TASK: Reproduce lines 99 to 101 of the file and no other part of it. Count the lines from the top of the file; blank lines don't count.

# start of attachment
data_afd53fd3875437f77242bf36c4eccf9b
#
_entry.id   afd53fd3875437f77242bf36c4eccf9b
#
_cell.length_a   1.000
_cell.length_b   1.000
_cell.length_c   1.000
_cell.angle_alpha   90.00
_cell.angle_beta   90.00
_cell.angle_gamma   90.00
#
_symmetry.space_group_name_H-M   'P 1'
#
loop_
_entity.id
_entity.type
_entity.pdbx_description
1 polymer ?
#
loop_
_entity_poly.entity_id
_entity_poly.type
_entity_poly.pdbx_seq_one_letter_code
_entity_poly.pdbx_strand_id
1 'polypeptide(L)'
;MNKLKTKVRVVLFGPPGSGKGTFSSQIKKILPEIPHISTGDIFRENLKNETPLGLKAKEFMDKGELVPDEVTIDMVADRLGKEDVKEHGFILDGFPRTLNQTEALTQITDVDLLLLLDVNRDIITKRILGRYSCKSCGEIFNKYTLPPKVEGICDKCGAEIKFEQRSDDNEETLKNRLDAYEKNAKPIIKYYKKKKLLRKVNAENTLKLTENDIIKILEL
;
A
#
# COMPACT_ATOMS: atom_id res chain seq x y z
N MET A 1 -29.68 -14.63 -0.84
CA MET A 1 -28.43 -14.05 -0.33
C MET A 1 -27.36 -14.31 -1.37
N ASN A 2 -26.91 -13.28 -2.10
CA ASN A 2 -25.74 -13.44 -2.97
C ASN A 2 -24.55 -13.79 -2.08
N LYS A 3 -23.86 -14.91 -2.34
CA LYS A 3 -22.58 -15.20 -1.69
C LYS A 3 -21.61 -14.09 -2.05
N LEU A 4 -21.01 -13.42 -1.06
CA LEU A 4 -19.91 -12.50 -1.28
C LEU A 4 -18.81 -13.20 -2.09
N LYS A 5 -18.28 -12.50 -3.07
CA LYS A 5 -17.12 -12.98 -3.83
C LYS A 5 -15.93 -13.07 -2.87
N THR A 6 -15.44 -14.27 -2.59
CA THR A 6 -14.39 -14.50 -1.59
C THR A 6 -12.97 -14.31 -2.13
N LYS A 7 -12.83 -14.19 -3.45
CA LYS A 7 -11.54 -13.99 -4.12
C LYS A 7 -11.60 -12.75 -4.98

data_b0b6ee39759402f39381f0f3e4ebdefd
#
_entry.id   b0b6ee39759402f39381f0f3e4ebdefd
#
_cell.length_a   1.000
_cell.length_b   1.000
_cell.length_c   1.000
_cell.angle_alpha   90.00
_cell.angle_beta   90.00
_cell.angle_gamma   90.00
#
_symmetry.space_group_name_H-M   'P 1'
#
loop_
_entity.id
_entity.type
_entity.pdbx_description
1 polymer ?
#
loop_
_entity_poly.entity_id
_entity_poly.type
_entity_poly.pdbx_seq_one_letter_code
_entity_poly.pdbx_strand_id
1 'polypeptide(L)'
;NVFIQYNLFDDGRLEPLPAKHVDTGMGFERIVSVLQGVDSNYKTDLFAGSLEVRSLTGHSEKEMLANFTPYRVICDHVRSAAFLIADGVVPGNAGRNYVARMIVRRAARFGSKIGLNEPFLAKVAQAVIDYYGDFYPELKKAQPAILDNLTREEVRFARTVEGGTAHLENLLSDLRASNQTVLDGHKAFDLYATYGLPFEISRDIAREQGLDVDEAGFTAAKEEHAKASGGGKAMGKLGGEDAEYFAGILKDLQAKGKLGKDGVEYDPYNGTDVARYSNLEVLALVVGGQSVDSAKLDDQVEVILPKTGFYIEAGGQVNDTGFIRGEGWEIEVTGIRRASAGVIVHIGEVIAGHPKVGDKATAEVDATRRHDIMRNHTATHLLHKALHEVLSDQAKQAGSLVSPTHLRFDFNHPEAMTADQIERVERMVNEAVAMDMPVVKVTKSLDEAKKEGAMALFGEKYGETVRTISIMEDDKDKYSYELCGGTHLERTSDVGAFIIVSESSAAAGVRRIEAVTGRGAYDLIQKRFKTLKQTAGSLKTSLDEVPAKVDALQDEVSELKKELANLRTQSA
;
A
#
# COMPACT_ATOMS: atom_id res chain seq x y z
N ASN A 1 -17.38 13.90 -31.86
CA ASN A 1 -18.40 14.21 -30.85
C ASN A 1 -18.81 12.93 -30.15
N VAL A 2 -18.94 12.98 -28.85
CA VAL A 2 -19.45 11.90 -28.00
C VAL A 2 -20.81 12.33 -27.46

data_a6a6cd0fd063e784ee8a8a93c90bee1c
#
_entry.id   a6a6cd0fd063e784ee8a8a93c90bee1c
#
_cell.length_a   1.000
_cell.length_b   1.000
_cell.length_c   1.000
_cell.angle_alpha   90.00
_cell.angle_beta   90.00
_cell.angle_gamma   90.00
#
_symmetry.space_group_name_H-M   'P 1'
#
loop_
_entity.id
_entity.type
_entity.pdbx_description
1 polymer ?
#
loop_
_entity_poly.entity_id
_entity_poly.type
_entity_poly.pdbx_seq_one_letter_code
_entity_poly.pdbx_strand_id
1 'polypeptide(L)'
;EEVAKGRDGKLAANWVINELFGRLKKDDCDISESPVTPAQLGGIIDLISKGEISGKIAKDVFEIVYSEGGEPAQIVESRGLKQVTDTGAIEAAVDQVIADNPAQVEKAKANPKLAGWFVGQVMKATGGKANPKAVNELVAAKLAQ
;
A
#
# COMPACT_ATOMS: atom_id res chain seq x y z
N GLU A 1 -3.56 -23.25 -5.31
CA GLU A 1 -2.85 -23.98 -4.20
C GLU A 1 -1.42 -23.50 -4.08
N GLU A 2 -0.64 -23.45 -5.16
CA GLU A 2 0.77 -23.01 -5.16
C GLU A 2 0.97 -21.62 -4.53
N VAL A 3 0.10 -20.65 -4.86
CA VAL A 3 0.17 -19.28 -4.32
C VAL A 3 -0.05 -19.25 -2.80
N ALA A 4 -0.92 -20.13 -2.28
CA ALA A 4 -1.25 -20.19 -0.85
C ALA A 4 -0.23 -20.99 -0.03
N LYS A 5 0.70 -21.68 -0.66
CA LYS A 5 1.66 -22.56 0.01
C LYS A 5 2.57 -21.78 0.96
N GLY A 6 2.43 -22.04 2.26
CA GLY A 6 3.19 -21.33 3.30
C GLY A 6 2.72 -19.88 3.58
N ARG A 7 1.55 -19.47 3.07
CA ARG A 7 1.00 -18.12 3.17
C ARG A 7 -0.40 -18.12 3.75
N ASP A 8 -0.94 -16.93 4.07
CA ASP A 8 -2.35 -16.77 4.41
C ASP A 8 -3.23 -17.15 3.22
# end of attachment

_symmetry.space_group_name_H-M   'P 1'
#
loop_